28% of College Admissions Officers Look at Applicants’ Social Media

On the contrary, 33% of admissions officers consider it an “invasion of privacy,” according to a new survey from Kaplan.

28% of College Admissions Officers Look at Applicants’ Social Media

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A new survey from Kaplan shows 67% of college admissions officers believe looking at prospective students’ social media pages to help make decisions about who gets accepted is “fair game.”

Five years ago, the same survey found only 57% of admissions officers felt it was an okay practice to follow. However, while the majority feel it is acceptable, only 28% say they have actually done it, according to a press release. Many say they don’t have the time to do it and others say they obtain enough information by “evaluating prospective students on the traditional admissions factors like GPA, standardized test scores, letters of recommendation, admissions essays, and extracurriculars,” stated Christine Lilley, executive director of college admissions programs at Kaplan.

“Kaplan has been tracking the role of social media in the college admissions process since 2008 and it’s long struck us that there’s a wide disconnect between the percentage of admissions officers who say they’ve visited applicants’ profiles and separately, those who say it’s within their rights to do so,” Lilley continued. “Our research additionally shows that when admissions officers do visit applicants’ social media pages that they are much likelier to find something that negatively impacts their chances of getting in than helping them.”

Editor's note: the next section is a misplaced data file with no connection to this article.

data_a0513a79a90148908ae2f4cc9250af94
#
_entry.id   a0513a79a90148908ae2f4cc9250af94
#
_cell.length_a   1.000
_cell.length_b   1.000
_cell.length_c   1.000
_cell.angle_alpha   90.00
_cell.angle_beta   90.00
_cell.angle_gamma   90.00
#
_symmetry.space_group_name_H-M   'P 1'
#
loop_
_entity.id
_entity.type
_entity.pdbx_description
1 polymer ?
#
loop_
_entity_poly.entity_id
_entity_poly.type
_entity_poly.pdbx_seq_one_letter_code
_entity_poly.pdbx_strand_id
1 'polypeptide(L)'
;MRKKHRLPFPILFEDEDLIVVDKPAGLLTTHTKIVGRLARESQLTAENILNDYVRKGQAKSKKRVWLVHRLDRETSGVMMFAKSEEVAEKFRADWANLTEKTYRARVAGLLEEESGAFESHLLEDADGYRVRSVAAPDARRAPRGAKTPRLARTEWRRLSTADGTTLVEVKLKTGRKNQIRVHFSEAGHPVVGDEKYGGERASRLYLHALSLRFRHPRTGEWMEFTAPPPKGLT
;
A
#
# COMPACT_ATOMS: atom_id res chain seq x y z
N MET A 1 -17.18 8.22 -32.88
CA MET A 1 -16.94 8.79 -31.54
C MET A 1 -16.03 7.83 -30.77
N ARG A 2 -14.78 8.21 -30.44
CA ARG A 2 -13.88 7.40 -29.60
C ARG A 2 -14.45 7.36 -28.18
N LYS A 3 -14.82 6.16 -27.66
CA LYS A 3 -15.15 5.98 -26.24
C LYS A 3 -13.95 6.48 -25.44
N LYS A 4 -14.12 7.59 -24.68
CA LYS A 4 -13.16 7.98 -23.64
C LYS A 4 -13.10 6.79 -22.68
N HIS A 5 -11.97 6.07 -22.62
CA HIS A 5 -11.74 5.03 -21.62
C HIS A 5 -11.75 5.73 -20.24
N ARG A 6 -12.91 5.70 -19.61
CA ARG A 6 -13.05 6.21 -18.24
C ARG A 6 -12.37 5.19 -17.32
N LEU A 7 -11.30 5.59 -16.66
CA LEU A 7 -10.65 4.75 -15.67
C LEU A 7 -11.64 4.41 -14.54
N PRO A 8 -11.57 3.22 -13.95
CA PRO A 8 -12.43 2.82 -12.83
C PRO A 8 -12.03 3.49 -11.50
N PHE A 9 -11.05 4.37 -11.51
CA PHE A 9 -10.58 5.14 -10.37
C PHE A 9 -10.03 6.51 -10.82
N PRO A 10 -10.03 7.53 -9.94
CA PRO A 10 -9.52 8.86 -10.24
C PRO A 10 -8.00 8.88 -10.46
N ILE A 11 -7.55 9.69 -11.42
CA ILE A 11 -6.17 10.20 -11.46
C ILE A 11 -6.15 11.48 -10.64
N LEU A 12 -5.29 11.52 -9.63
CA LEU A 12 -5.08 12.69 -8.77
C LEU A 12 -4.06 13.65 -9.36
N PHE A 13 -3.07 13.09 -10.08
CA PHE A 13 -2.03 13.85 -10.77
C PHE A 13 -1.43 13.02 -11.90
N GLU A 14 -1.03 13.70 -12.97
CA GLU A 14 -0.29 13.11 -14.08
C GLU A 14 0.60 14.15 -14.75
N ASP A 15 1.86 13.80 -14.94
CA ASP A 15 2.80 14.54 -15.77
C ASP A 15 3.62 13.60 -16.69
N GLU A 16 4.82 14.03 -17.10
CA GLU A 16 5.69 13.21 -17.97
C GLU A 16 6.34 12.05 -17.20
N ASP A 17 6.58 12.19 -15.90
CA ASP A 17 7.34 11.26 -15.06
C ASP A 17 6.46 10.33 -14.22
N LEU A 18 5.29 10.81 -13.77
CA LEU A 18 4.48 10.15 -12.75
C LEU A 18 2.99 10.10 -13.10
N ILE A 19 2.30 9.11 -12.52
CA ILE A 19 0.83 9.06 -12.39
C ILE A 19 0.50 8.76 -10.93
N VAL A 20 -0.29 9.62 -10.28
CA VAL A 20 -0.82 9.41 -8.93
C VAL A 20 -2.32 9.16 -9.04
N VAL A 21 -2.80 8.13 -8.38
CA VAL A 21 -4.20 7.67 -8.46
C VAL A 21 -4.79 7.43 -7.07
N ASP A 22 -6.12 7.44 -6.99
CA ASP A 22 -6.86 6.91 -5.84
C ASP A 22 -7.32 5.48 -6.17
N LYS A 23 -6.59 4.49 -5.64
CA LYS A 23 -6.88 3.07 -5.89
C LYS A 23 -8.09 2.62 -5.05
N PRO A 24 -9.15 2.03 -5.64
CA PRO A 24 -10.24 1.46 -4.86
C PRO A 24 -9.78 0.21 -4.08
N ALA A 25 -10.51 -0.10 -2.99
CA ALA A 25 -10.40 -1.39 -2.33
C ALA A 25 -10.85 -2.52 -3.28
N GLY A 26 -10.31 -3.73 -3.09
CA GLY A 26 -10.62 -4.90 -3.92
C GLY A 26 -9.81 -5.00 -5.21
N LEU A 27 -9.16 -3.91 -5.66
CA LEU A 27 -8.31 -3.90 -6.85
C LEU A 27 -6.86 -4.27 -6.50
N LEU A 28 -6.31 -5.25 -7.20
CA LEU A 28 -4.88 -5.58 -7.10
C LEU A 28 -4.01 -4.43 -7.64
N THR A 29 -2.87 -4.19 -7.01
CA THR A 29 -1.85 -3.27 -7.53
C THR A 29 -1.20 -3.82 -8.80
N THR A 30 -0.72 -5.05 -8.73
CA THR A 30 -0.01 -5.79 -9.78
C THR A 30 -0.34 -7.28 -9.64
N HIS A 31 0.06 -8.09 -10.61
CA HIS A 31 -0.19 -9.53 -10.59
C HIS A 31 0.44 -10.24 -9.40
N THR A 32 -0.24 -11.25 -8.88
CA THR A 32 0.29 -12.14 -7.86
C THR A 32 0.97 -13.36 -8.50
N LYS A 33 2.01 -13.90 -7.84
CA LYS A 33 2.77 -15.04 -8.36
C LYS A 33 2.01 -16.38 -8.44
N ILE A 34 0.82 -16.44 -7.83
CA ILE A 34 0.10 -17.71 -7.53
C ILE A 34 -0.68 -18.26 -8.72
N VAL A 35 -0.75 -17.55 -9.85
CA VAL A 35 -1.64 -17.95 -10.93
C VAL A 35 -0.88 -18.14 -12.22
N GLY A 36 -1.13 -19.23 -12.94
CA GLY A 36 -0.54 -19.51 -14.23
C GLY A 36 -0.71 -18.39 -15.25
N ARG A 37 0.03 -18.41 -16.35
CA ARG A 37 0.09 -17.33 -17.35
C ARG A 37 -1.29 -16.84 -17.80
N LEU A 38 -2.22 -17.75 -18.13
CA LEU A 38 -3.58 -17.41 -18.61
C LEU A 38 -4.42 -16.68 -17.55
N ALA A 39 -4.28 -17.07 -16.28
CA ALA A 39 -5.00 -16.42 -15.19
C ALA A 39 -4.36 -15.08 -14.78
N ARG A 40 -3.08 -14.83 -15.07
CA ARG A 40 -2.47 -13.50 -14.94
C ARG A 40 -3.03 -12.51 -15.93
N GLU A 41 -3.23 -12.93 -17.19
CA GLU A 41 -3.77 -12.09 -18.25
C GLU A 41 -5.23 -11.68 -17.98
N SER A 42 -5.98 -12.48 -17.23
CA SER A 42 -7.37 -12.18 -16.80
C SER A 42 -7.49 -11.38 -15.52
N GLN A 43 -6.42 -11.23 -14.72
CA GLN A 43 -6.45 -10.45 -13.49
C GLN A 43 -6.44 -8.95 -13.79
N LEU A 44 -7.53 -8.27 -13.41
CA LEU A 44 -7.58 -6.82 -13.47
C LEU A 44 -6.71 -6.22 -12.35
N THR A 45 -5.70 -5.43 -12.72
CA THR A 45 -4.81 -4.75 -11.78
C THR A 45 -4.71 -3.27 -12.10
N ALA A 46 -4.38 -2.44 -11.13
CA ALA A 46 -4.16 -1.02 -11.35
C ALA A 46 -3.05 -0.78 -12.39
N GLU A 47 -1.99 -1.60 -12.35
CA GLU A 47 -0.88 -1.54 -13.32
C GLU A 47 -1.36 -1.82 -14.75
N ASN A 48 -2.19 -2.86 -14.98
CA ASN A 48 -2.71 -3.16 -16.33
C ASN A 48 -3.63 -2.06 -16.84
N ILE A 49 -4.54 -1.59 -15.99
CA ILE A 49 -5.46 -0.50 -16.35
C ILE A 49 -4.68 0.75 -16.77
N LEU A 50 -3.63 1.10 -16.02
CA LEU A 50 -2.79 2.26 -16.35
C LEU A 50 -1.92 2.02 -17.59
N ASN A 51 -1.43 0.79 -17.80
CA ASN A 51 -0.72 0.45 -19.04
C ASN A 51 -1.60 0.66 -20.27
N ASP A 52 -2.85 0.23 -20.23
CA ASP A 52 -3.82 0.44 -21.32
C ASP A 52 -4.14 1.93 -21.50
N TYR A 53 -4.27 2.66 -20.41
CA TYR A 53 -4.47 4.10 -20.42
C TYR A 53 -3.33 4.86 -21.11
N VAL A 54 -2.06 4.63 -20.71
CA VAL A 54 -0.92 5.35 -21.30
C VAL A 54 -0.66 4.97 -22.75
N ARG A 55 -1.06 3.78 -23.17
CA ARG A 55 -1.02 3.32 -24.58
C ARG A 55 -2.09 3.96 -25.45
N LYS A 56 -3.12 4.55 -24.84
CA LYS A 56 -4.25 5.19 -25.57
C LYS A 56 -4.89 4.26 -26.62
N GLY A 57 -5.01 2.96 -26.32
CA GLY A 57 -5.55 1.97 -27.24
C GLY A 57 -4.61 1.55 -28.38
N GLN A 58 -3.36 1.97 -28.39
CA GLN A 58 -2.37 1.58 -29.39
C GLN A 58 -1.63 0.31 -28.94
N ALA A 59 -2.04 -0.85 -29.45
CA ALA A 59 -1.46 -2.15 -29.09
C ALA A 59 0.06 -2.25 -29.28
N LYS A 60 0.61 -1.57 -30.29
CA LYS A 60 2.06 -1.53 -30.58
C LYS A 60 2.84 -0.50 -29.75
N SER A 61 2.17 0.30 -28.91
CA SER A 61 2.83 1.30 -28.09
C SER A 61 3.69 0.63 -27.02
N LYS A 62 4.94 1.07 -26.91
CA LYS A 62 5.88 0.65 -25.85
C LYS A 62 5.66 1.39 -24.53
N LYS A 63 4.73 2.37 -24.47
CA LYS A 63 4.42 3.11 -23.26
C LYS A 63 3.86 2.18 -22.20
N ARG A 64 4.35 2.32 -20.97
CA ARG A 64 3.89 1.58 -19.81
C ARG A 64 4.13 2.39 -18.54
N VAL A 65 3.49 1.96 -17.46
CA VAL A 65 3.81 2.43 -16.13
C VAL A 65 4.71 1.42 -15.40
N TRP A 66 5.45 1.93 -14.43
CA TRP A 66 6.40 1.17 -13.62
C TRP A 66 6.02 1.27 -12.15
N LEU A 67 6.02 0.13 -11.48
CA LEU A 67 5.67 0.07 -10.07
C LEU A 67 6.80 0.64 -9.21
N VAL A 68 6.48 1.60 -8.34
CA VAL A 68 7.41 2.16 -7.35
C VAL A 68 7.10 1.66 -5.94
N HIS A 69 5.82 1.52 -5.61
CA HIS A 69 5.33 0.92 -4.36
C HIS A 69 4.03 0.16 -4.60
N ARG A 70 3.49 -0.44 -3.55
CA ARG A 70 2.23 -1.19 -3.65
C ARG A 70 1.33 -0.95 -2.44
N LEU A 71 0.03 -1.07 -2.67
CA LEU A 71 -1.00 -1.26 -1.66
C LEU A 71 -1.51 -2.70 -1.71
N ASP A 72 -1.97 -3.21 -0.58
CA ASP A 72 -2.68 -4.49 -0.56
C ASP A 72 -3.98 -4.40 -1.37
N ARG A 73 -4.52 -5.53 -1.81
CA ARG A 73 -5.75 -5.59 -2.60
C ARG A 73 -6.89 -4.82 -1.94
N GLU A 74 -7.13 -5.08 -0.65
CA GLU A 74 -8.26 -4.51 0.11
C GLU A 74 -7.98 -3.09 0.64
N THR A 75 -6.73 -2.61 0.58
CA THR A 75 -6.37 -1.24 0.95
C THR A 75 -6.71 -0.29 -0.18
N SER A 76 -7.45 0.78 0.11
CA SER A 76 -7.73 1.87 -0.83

In 2017, Harvard rescinded 10 acceptances due to concerns about sexually explicit memes and hate speech posted on social media, Expert Admissions reports. In Dec. 2020, a newly admitted student reportedly withdrew from the University of Tennessee under pressure from admissions officers following the discovery of a Snapchat video that included a racial slur.

On the contrary, the survey found that 33% of admissions officers consider viewing applicants’ social media “an invasion of privacy and shouldn’t be done.”

The new results come on the heels of a recently released Gallup survey that found 51% of U.S. teens report spending at least four hours a day using social media apps.

Kaplan’s survey was distributed to admissions officers from 205 national, regional, and liberal arts colleges and universities between August and December 2023.

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